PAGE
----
As Australia’s largest employer of Indigenous people, Coles is paving the way for Aboriginal and Torres Strait Islander Peoples’ success in employment.

Coles launched their first pre-employment program in Edmonton, Queensland in 2010. At that time, the company had only 65 Indigenous team members employed.

In 2011, they launched their first Aboriginal and Torres Strait Islander Plan and established the Coles Indigenous Affairs team.

By 2019, Coles had:

  • Delivered their 50th Indigenous employment program
  • Partnered with local Indigenous artists to install artworks in ten new stores
  • Had engaged 50 Indigenous suppliers
  • Had 4,102 Indigenous team members employed, of which 223 were in trade or leadership positions
  • Had a retention rate for Indigenous team members above the company’s national average.

In less than a decade, Coles’ dedicated commitment to Indigenous employment enabled the company to go from 65 Indigenous employees to now having almost 5,000.

Coles Group’s Chief Property and Export Officer, Thinus Keeve, joined the company in 2010 and is the chief sponsor for Coles’ Aboriginal and Torres Strait Islander Plan.

Since his entry into the company, Keeve has been dedicated to the employment, retention and success of Indigenous team members, heading the Indigenous Affairs team.

“I am originally from South Africa and have been at Coles since I moved to Australia, for all those 11 years of living here,” Keeve said.

“I was one of the originators of the program in 2011, when we started it in full scale.”

Keeve takes particular pride in the success of the program over the decade and noted the steps taken to ensure its success.

“It has been a fantastic time to reflect a little bit over [those] ten years of what has been achieved, and to set out what we want to achieve in the next ten years because our job here is never done!” he said.

“You start with a reflection and an acknowledgement that this is an opportunity; as well as an understanding of why we were where we were.

“That acknowledgement goes a long way to be able to set yourself up to focus on what needs to change within the organisation. And how that is managed, and how the organisation itself has to change.”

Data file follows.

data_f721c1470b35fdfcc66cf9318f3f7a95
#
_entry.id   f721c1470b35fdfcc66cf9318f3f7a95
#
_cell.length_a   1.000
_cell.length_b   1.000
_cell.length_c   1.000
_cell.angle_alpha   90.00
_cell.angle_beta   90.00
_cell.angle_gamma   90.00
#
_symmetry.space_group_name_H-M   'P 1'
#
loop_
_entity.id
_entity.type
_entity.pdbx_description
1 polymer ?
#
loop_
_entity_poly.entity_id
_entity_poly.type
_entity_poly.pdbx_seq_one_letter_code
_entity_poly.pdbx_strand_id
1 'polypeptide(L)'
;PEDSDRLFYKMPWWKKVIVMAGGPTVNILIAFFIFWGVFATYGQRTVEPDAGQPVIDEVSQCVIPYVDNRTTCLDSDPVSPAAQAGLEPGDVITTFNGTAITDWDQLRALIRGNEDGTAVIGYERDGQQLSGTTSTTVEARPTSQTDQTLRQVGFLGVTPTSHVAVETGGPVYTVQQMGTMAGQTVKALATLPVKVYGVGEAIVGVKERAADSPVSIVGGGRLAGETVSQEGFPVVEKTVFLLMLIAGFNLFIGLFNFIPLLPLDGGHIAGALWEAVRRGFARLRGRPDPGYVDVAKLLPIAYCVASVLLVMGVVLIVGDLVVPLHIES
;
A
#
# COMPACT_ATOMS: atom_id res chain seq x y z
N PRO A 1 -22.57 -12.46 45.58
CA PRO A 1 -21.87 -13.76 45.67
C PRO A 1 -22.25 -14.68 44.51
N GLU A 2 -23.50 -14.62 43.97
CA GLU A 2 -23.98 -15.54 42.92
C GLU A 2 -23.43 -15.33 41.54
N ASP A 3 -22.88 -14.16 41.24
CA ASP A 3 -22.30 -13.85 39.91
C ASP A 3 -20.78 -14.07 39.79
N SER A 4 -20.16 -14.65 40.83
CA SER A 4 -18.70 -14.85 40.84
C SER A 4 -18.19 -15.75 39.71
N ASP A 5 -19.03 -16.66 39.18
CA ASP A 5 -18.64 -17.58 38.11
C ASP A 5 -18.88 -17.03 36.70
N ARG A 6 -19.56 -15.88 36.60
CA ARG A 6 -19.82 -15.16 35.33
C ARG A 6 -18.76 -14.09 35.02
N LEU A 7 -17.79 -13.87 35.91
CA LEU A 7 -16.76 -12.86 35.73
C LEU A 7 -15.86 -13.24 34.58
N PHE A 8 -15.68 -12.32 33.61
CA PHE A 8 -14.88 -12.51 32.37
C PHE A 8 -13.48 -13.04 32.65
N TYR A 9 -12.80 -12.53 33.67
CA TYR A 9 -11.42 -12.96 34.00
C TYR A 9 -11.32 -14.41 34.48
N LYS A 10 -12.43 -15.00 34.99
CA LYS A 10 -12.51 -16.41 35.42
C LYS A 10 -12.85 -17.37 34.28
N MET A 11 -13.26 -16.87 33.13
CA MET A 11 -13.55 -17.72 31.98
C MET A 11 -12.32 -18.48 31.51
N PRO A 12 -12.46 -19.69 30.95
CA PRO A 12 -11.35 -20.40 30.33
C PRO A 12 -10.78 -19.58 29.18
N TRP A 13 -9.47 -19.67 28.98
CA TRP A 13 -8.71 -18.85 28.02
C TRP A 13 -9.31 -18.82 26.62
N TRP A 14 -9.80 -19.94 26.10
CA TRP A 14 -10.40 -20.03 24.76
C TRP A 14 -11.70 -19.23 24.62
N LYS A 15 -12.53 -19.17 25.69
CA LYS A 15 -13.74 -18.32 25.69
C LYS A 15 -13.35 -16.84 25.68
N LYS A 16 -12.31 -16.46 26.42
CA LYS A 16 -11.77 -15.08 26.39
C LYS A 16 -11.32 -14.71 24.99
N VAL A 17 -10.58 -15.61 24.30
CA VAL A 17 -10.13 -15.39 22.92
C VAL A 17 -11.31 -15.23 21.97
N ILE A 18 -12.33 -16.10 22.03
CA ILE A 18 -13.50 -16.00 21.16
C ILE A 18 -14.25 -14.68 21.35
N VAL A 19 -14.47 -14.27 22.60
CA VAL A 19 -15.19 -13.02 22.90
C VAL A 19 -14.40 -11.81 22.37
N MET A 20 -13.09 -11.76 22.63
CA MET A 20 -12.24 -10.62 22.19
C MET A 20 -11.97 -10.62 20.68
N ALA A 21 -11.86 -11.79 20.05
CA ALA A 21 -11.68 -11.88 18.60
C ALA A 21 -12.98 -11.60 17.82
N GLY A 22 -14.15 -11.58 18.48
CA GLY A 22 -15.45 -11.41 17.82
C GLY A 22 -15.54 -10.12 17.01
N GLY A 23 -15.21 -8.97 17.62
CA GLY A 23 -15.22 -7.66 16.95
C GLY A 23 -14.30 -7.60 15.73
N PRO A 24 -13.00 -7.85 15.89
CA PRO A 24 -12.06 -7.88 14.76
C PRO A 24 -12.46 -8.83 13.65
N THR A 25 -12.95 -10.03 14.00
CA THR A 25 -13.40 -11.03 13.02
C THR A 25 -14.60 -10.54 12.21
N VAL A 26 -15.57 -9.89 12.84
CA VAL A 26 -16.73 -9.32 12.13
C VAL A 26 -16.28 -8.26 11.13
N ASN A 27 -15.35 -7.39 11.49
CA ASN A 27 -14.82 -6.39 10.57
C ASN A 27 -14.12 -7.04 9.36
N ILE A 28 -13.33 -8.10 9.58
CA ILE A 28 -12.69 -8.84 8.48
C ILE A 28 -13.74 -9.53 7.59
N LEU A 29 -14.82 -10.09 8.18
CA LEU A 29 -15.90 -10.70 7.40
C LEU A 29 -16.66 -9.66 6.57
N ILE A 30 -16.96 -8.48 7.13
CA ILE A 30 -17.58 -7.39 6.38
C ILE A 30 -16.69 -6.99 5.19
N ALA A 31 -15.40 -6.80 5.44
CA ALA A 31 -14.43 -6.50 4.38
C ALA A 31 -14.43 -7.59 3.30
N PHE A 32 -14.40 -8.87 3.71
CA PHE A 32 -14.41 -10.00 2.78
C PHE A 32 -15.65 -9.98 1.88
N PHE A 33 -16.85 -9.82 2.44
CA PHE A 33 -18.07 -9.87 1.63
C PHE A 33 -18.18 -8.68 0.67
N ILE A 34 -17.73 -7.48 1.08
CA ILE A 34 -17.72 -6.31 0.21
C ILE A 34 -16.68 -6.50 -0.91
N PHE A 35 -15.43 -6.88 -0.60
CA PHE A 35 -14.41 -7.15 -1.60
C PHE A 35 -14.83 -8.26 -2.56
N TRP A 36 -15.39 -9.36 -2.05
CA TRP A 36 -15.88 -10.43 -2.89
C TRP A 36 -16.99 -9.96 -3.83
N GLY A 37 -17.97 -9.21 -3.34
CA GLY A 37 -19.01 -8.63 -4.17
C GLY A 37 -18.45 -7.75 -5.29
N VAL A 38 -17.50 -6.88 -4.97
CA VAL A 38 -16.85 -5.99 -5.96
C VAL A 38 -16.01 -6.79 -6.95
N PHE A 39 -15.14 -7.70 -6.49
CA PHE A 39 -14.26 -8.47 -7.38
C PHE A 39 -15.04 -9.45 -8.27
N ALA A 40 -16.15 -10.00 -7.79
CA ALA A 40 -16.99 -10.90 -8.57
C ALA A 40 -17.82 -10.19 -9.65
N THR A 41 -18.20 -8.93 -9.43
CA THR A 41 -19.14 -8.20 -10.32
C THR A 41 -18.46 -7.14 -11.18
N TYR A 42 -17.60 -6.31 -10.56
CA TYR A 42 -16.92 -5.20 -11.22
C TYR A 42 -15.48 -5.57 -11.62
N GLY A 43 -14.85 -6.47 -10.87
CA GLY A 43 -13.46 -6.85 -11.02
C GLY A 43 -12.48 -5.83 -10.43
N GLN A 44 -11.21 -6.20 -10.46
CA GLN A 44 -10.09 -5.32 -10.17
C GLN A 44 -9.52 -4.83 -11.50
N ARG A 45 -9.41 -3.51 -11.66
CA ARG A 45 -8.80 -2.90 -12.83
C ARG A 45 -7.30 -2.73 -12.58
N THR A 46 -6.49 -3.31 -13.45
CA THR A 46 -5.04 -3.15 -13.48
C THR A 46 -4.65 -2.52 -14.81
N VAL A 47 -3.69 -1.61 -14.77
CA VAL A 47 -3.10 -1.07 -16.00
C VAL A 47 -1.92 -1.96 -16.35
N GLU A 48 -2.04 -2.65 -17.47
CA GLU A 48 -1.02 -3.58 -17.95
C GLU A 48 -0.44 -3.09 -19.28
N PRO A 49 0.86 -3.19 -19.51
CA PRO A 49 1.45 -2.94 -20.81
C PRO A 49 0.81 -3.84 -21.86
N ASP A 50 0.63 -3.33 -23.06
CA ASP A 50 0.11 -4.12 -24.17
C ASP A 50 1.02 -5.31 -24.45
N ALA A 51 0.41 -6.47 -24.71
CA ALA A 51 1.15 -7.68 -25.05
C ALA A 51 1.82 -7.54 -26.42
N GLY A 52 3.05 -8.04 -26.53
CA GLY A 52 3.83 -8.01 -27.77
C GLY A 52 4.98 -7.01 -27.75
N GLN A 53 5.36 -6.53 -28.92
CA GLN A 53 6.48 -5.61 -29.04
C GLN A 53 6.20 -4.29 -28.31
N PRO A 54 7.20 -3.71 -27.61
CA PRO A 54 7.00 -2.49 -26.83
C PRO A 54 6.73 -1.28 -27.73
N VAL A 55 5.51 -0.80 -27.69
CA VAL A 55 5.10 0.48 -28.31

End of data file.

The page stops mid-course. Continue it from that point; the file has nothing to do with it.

“To get to 4,700 team members, the rest of the 100,000 team members had to acknowledge and understand where we were and embrace the change and they did and continue to do so. For that I admire each and every Coles member for taking up the challenge.”

When it came to developing a plan to change, Keeve spoke of the power in knowing your brand and working with that.

“The major change we had was that we developed a Coles program for Coles. We didn’t try to force something upon our own organisation that was not authentic to what Coles stands for,” he said.

“We have a vision to be the most trusted supermarket in Australia and create long-term shareholder value and everything we do has to resonate with that.”

Last year Coles worked with 50 Indigenous suppliers, with three in particular being:

  • Zancott Knight Facilities Management, who manages the Coles Group Property Development portfolio
  • Towcha Technology, who are working to update electronic funds transfers in Coles stores
  • Young Guns Container Crew, a family-owned Indigenous business who have managed Coles’ sea freight for over six years.
Thinus Keevé and the Coles team at Indigenous supplier Goolwa PipiCo which supplies Coles supermarkets with pipis in South Australia. Photo supplied by Coles.

Coles has also supported Indigenous success in many other spheres outside of employment.

The supermarket giant has assisted many Aboriginal health organisations such as Purple House through Coles Online, have commissioned Indigenous artists to create art for new stores and have many long-term partnerships with Native Title organisations.

Throughout COVID-19, Coles has continued this commitment.

“The great relationships that we have with Indigenous communities and organisations played a massive part [in COVID-19 for Coles],” Keeve said.

“We have donated over 80 tonnes of food, we have over 200 relationships in remote communities where we supported [them] either with food or employment over this significantly challenging time.”

With ten years of determination behind them, Coles is pushing to meet new targets and continue their commitment to Indigenous employment.

“We have achieved our initial ambition to have three percent of our workforce identify as Indigenous [and] we have a plan to move that now to five percent by 2023—which is quite a short program,” Keeve said.

“We are also working to have more team members that identify as Indigenous as leaders within our organisation, which is something that I am personally passionate about, growing that leadership capability within our Indigenous fraternity of team members.”

Keeve has had a strong role in Coles’ success in the last decade and hopes to continue that in future.

“It is rewarding, it is as simple as that. The reward is knowing you are making a lasting impression on someone’s life, to give them a job, to give them a sustainable future into a career where they have so many opportunities. I take personally a lot of energy from that knowing that is what we do.”

By Rachael Knowles